However, the fact that he believes that in order for government to work it needs to be huge makes me think of a monarchy right away. I believe the people should have the right to speak up for what they believe in as well as have the right to go against government if and when they feel the laws being imposed by government are not moral. However, if we were to subdue to Hobbes form of government we give up any right whatsoever to disagree with the sovereign. Therefore, Locke’s governmental proposal is a balance between that of Hobbes’s and Mill’s. After all, when a man steps out of the State of Nature it is not to create absolute monarchy, as Hobbes believe but to create o form of civil government.
An amendment to the constitution eradicating federal mandates would make lead the country to be more democratic by once again placing the majority of the say in the hands of the people and therefore, with the state legislatures. The federal government takes away the state 's right to decide for themselves on any matter when it uses underhanded tactics to ensure a desired outcome. It would be undemocratic to allow the federal government to continue doing so because it would further oppress the nation’s citizens. While some may say that giving the states more power is a false sense of democracy since it only entails transferring power from the federal to state government the state is more likely to have the vested interest of the people and hold true to it.
Shays Rebellion is a prime example of something that could have been prevented by a centralized government. Shay and his band of ruffians, although maybe a... ... middle of paper ... ...ur time, to unite as a nation, we must overlook our narrow minded political ideals ingrained in us by our European heritage. It is now, or never. My final point, concerns the men that are working on and creating this new government. These were the men that led us to victory over the mighty British army.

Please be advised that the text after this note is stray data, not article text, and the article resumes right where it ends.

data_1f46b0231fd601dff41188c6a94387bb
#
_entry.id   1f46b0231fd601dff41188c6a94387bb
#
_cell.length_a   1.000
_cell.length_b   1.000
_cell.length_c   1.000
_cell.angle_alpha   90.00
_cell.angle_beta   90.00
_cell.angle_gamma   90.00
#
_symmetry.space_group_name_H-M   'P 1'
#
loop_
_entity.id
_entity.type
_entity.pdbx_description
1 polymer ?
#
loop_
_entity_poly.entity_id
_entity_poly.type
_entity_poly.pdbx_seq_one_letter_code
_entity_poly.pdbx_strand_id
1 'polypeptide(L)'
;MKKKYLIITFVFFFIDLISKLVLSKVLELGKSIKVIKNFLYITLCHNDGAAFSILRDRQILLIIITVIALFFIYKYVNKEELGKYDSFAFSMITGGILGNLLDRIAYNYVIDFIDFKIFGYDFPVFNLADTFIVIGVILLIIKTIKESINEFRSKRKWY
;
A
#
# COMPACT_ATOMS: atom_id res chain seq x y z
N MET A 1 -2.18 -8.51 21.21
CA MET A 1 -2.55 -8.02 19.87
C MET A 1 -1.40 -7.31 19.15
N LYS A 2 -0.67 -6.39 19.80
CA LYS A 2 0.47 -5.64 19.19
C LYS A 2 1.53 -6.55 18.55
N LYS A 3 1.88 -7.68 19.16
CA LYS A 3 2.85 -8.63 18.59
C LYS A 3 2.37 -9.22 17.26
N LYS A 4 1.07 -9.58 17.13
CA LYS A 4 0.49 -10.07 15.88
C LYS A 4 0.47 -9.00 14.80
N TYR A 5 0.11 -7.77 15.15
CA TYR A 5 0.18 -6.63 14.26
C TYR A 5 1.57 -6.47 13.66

After winning the Revolutionary War and sovereign control of their home country from the British, Americans now had to deal with a new authoritative issue: who was to rule at home? In the wake of this massive authoritative usurpation, there were two primary views of how the new American government should function. Whereas part of the nation believed that a strong, central government would be the most beneficial for the preservation of the Union, others saw a Confederation of sovereign state governments as an option more supportive of the liberties American’s fought so hard for in the Revolution. Those in favor of a central government, the Federalists, thought this form of government was necessary to ensure national stability, unity and influence concerning foreign perception. Contrastingly, Anti-Federalists saw this stronger form of government as potentially oppressive and eerily similar to the authority’s tendencies of the British government they had just fought to remove.
Our country has changed significantly since the Constitution was first published. Changes such as abolishing slavery, suffrage for women and minorities, and changing the voting age to 18. The Framers of the Constitution could not possibly predict the future of our country at the time. Everything in our government is based on the Constitution and with a changing country the document that governs us should be changed as well. I’m an advocate of the democratic and efficiency critique and that is why I believe the United States should change its Constitution because it gives too much power to the central government, it allows for winner take-all elections, and fails to take adequate responsibility.